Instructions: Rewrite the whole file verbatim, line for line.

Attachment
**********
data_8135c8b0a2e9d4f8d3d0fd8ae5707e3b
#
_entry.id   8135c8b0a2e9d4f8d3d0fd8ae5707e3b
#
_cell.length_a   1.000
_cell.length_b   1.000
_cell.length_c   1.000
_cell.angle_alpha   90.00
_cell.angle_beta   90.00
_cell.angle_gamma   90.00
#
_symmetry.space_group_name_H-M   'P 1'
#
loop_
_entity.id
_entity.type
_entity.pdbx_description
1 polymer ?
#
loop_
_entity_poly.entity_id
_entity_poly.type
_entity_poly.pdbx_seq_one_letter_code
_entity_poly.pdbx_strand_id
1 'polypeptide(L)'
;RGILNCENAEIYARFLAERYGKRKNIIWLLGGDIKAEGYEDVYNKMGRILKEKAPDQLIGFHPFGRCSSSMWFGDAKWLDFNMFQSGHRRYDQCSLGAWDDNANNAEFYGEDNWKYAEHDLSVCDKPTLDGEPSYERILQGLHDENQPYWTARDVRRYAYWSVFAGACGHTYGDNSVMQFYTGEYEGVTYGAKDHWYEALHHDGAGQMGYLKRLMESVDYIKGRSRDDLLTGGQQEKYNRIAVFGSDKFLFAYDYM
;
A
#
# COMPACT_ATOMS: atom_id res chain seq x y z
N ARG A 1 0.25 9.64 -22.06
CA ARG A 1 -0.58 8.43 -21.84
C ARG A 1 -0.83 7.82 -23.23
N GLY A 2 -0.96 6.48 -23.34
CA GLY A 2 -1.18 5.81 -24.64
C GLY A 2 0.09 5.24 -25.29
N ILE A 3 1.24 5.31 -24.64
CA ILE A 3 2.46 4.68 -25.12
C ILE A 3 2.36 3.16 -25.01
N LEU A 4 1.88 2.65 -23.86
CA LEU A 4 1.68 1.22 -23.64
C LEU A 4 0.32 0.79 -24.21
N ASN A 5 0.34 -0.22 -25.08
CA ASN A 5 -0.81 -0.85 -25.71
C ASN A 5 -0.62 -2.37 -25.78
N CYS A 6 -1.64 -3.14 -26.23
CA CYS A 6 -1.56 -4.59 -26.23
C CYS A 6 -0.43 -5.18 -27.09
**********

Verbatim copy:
data_8135c8b0a2e9d4f8d3d0fd8ae5707e3b
#
_entry.id   8135c8b0a2e9d4f8d3d0fd8ae5707e3b
#
_cell.length_a   1.000
_cell.length_b   1.000
_cell.length_c   1.000
_cell.angle_alpha   90.00
_cell.angle_beta   90.00
_cell.angle_gamma   90.00
#
_symmetry.space_group_name_H-M   'P 1'
#
loop_
_entity.id
_entity.type
_entity.pdbx_description
1 polymer ?
#
loop_
_entity_poly.entity_id
_entity_poly.type
_entity_poly.pdbx_seq_one_letter_code
_entity_poly.pdbx_strand_id
1 'polypeptide(L)'
;RGILNCENAEIYARFLAERYGKRKNIIWLLGGDIKAEGYEDVYNKMGRILKEKAPDQLIGFHPFGRCSSSMWFGDAKWLDFNMFQSGHRRYDQCSLGAWDDNANNAEFYGEDNWKYAEHDLSVCDKPTLDGEPSYERILQGLHDENQPYWTARDVRRYAYWSVFAGACGHTYGDNSVMQFYTGEYEGVTYGAKDHWYEALHHDGAGQMGYLKRLMESVDYIKGRSRDDLLTGGQQEKYNRIAVFGSDKFLFAYDYM
;
A
#
# COMPACT_ATOMS: atom_id res chain seq x y z
N ARG A 1 0.25 9.64 -22.06
CA ARG A 1 -0.58 8.43 -21.84
C ARG A 1 -0.83 7.82 -23.23
N GLY A 2 -0.96 6.48 -23.34
CA GLY A 2 -1.18 5.81 -24.64
C GLY A 2 0.09 5.24 -25.29
N ILE A 3 1.24 5.31 -24.64
CA ILE A 3 2.46 4.68 -25.12
C ILE A 3 2.36 3.16 -25.01
N LEU A 4 1.88 2.65 -23.86
CA LEU A 4 1.68 1.22 -23.64
C LEU A 4 0.32 0.79 -24.21
N ASN A 5 0.34 -0.22 -25.08
CA ASN A 5 -0.81 -0.85 -25.71
C ASN A 5 -0.62 -2.37 -25.78
N CYS A 6 -1.64 -3.14 -26.23
CA CYS A 6 -1.56 -4.59 -26.23
C CYS A 6 -0.43 -5.18 -27.09